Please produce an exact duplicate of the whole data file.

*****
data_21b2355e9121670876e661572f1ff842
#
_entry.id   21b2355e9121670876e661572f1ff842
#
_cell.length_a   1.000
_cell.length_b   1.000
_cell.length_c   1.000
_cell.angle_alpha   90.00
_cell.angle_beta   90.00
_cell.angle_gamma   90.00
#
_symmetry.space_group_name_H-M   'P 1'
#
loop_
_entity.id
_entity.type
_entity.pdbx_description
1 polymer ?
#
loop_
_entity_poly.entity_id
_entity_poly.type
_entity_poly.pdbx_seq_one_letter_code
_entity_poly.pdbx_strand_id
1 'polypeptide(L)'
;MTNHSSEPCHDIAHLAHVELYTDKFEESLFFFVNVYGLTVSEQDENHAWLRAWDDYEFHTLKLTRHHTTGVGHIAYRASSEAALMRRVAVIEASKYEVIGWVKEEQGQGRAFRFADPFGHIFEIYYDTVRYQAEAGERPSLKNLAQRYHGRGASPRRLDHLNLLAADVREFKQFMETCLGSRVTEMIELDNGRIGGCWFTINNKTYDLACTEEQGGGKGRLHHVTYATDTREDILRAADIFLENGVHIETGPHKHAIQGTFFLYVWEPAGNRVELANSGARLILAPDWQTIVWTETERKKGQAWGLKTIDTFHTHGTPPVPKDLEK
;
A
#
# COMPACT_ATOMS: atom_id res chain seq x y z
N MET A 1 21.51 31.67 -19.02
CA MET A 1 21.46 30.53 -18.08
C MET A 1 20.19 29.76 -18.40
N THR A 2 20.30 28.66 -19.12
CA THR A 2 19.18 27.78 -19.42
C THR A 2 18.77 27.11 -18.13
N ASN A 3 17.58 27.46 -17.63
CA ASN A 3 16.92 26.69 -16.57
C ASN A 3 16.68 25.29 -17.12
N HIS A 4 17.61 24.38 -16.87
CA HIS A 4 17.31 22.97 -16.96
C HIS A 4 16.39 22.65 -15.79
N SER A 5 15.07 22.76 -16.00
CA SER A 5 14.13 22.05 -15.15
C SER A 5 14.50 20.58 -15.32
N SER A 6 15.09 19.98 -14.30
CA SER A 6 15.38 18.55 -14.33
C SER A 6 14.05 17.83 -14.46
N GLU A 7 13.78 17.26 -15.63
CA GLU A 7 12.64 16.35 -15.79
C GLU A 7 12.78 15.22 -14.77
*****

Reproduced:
data_21b2355e9121670876e661572f1ff842
#
_entry.id   21b2355e9121670876e661572f1ff842
#
_cell.length_a   1.000
_cell.length_b   1.000
_cell.length_c   1.000
_cell.angle_alpha   90.00
_cell.angle_beta   90.00
_cell.angle_gamma   90.00
#
_symmetry.space_group_name_H-M   'P 1'
#
loop_
_entity.id
_entity.type
_entity.pdbx_description
1 polymer ?
#
loop_
_entity_poly.entity_id
_entity_poly.type
_entity_poly.pdbx_seq_one_letter_code
_entity_poly.pdbx_strand_id
1 'polypeptide(L)'
;MTNHSSEPCHDIAHLAHVELYTDKFEESLFFFVNVYGLTVSEQDENHAWLRAWDDYEFHTLKLTRHHTTGVGHIAYRASSEAALMRRVAVIEASKYEVIGWVKEEQGQGRAFRFADPFGHIFEIYYDTVRYQAEAGERPSLKNLAQRYHGRGASPRRLDHLNLLAADVREFKQFMETCLGSRVTEMIELDNGRIGGCWFTINNKTYDLACTEEQGGGKGRLHHVTYATDTREDILRAADIFLENGVHIETGPHKHAIQGTFFLYVWEPAGNRVELANSGARLILAPDWQTIVWTETERKKGQAWGLKTIDTFHTHGTPPVPKDLEK
;
A
#
# COMPACT_ATOMS: atom_id res chain seq x y z
N MET A 1 21.51 31.67 -19.02
CA MET A 1 21.46 30.53 -18.08
C MET A 1 20.19 29.76 -18.40
N THR A 2 20.30 28.66 -19.12
CA THR A 2 19.18 27.78 -19.42
C THR A 2 18.77 27.11 -18.13
N ASN A 3 17.58 27.46 -17.63
CA ASN A 3 16.92 26.69 -16.57
C ASN A 3 16.68 25.29 -17.12
N HIS A 4 17.61 24.38 -16.87
CA HIS A 4 17.31 22.97 -16.96
C HIS A 4 16.39 22.65 -15.79
N SER A 5 15.07 22.76 -16.00
CA SER A 5 14.13 22.05 -15.15
C SER A 5 14.50 20.58 -15.32
N SER A 6 15.09 19.98 -14.30
CA SER A 6 15.38 18.55 -14.33
C SER A 6 14.05 17.83 -14.46
N GLU A 7 13.78 17.26 -15.63
CA GLU A 7 12.64 16.35 -15.79
C GLU A 7 12.78 15.22 -14.77